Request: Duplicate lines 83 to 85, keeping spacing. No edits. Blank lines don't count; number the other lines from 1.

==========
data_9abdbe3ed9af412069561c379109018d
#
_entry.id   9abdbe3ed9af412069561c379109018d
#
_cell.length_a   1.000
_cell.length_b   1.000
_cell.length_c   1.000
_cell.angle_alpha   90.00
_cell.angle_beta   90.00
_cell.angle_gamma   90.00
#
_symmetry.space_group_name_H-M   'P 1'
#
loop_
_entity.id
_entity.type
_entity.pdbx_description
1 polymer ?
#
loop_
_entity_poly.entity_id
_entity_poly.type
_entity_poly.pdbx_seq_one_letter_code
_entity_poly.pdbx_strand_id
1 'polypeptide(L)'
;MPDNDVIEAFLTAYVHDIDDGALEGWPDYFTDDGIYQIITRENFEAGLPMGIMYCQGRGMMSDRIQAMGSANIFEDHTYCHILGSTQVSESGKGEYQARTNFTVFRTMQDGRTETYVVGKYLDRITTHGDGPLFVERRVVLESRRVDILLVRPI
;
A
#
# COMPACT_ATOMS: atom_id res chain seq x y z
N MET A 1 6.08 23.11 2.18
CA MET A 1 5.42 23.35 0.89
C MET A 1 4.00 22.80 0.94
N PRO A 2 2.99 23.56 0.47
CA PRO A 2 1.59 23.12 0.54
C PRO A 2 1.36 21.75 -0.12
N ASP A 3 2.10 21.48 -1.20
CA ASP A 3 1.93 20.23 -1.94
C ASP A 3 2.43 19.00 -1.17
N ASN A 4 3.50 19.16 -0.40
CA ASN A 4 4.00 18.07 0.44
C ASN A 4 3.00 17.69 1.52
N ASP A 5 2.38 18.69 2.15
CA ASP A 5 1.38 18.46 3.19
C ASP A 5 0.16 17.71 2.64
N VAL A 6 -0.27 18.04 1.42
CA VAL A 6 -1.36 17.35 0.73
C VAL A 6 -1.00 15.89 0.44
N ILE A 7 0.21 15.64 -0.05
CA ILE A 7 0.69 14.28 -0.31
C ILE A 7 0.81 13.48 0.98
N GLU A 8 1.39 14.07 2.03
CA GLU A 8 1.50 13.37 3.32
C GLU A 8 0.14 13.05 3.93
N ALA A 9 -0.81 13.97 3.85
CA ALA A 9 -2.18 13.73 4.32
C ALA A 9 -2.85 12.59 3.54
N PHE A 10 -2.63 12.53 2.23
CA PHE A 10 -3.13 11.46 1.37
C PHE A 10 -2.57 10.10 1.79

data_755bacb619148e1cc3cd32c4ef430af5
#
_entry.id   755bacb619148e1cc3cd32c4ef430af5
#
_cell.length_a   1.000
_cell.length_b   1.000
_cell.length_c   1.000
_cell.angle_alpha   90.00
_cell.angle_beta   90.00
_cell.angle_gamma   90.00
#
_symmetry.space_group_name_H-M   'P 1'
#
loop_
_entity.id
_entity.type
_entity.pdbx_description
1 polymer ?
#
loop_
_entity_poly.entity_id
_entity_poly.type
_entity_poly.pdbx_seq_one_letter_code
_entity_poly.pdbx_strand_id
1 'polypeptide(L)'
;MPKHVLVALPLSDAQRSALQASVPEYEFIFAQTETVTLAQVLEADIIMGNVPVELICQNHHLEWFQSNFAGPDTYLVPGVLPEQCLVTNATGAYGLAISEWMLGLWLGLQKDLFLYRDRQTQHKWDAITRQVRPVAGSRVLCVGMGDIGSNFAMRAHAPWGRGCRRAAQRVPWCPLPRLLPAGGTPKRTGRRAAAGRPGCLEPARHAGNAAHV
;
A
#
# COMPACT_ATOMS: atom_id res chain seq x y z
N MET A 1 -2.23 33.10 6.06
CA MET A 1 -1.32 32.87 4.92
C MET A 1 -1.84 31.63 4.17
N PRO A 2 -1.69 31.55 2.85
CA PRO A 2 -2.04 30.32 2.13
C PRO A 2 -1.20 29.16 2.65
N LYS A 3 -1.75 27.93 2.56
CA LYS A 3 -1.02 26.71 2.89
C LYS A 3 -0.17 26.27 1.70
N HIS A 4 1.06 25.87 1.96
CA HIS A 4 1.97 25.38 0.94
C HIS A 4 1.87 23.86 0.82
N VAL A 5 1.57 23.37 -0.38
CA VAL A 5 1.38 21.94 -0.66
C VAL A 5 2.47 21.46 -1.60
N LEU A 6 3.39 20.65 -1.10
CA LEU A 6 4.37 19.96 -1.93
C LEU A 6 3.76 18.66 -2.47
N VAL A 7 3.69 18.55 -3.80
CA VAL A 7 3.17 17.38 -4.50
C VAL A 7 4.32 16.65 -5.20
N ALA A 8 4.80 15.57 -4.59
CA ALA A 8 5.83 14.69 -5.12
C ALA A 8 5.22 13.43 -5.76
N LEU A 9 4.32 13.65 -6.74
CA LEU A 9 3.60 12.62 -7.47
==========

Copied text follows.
_entity_poly.pdbx_seq_one_letter_code
_entity_poly.pdbx_strand_id
1 'polypeptide(L)'